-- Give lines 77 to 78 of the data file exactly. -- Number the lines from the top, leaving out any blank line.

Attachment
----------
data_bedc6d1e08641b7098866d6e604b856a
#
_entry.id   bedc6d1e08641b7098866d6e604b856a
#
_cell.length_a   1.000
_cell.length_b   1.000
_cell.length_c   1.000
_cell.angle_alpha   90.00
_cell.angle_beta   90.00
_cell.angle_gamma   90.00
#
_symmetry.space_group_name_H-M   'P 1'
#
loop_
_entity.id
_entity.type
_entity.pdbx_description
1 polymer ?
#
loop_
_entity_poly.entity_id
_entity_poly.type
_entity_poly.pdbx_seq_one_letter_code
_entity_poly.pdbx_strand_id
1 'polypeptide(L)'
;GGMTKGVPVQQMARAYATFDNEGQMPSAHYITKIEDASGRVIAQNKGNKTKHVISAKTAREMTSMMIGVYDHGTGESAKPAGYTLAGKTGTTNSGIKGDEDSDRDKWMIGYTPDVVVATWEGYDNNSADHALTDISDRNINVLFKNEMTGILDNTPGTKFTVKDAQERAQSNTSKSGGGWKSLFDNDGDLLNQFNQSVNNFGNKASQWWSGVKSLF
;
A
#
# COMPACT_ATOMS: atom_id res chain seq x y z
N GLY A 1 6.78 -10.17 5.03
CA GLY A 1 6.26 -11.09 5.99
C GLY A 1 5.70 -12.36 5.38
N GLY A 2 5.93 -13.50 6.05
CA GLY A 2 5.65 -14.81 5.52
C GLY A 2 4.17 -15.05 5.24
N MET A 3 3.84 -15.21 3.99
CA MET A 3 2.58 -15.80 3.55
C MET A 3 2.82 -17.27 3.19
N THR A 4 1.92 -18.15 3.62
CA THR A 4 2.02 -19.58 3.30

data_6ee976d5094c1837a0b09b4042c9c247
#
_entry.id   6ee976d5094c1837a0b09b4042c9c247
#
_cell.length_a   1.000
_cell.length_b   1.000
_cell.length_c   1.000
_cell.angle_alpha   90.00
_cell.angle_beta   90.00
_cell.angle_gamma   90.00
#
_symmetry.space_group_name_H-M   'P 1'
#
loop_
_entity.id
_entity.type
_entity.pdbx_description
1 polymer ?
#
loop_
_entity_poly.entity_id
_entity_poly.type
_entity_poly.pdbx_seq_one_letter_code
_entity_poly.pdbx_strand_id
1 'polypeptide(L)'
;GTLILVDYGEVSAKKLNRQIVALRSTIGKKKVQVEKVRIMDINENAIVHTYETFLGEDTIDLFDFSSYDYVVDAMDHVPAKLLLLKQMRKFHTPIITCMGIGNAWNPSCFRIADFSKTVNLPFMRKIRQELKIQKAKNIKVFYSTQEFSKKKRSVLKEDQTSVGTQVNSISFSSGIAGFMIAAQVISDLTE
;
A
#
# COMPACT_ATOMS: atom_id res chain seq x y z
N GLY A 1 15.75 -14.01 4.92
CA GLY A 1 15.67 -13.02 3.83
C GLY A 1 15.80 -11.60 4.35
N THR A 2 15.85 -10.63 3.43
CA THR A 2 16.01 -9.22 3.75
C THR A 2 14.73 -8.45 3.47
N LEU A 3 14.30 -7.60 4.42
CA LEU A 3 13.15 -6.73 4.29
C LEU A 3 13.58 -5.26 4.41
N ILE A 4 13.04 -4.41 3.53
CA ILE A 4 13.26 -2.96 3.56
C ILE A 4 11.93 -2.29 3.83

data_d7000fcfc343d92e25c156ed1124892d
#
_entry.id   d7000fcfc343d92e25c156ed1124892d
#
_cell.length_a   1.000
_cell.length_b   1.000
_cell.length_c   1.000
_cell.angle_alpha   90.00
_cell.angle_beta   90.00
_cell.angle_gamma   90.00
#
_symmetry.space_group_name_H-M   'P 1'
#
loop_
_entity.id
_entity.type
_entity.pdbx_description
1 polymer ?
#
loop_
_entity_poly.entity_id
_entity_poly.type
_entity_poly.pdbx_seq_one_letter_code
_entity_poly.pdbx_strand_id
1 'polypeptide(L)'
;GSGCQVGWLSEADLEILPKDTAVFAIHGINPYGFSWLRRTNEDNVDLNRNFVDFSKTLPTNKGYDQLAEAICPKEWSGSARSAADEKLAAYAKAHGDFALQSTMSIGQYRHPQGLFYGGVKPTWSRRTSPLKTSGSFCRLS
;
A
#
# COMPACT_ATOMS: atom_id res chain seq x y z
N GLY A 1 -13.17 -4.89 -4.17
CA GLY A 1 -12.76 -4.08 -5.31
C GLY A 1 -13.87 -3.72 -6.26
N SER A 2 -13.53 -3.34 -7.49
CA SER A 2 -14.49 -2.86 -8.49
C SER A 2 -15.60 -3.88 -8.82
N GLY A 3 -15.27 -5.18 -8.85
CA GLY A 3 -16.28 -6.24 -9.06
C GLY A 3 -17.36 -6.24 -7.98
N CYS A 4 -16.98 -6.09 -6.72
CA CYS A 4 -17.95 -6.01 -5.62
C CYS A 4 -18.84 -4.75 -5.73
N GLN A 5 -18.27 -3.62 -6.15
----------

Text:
C THR A 2 14.73 -8.45 3.47
N LEU A 3 14.30 -7.60 4.42